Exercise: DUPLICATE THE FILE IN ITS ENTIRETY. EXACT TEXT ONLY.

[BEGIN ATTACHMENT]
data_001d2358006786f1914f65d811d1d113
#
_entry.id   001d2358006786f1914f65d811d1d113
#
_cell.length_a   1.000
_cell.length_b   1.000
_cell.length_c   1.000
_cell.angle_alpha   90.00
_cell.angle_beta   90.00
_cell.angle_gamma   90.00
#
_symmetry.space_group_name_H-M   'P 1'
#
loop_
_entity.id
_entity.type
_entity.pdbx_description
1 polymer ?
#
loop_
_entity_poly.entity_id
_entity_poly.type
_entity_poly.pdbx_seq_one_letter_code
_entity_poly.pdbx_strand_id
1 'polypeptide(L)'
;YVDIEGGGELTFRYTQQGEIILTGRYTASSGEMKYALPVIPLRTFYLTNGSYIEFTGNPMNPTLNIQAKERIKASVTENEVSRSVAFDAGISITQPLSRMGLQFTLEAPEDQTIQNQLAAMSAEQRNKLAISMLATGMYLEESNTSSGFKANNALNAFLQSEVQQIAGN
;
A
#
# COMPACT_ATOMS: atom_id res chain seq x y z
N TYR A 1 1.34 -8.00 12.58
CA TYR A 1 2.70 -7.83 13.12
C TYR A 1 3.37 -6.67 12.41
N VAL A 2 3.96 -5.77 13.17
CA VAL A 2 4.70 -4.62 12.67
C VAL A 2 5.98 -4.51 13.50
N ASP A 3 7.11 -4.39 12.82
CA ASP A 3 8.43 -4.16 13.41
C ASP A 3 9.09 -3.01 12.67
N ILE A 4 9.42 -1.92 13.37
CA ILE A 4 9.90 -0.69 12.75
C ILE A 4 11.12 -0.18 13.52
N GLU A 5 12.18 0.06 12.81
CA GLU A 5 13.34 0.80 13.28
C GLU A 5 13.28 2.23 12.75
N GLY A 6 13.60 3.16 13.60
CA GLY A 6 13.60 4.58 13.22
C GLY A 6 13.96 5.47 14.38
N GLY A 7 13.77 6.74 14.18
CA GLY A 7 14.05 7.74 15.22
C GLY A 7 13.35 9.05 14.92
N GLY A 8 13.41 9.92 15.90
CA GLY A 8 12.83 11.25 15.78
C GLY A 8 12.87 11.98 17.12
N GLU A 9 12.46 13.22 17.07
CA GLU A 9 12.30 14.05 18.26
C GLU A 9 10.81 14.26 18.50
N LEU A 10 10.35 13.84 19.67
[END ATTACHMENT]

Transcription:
data_001d2358006786f1914f65d811d1d113
#
_entry.id   001d2358006786f1914f65d811d1d113
#
_cell.length_a   1.000
_cell.length_b   1.000
_cell.length_c   1.000
_cell.angle_alpha   90.00
_cell.angle_beta   90.00
_cell.angle_gamma   90.00
#
_symmetry.space_group_name_H-M   'P 1'
#
loop_
_entity.id
_entity.type
_entity.pdbx_description
1 polymer ?
#
loop_
_entity_poly.entity_id
_entity_poly.type
_entity_poly.pdbx_seq_one_letter_code
_entity_poly.pdbx_strand_id
1 'polypeptide(L)'
;YVDIEGGGELTFRYTQQGEIILTGRYTASSGEMKYALPVIPLRTFYLTNGSYIEFTGNPMNPTLNIQAKERIKASVTENEVSRSVAFDAGISITQPLSRMGLQFTLEAPEDQTIQNQLAAMSAEQRNKLAISMLATGMYLEESNTSSGFKANNALNAFLQSEVQQIAGN
;
A
#
# COMPACT_ATOMS: atom_id res chain seq x y z
N TYR A 1 1.34 -8.00 12.58
CA TYR A 1 2.70 -7.83 13.12
C TYR A 1 3.37 -6.67 12.41
N VAL A 2 3.96 -5.77 13.17
CA VAL A 2 4.70 -4.62 12.67
C VAL A 2 5.98 -4.51 13.50
N ASP A 3 7.11 -4.39 12.82
CA ASP A 3 8.43 -4.16 13.41
C ASP A 3 9.09 -3.01 12.67
N ILE A 4 9.42 -1.92 13.37
CA ILE A 4 9.90 -0.69 12.75
C ILE A 4 11.12 -0.18 13.52
N GLU A 5 12.18 0.06 12.81
CA GLU A 5 13.34 0.80 13.28
C GLU A 5 13.28 2.23 12.75
N GLY A 6 13.60 3.16 13.60
CA GLY A 6 13.60 4.58 13.22
C GLY A 6 13.96 5.47 14.38
N GLY A 7 13.77 6.74 14.18
CA GLY A 7 14.05 7.74 15.22
C GLY A 7 13.35 9.05 14.92
N GLY A 8 13.41 9.92 15.90
CA GLY A 8 12.83 11.25 15.78
C GLY A 8 12.87 11.98 17.12
N GLU A 9 12.46 13.22 17.07
CA GLU A 9 12.30 14.05 18.26
C GLU A 9 10.81 14.26 18.50
N LEU A 10 10.35 13.84 19.67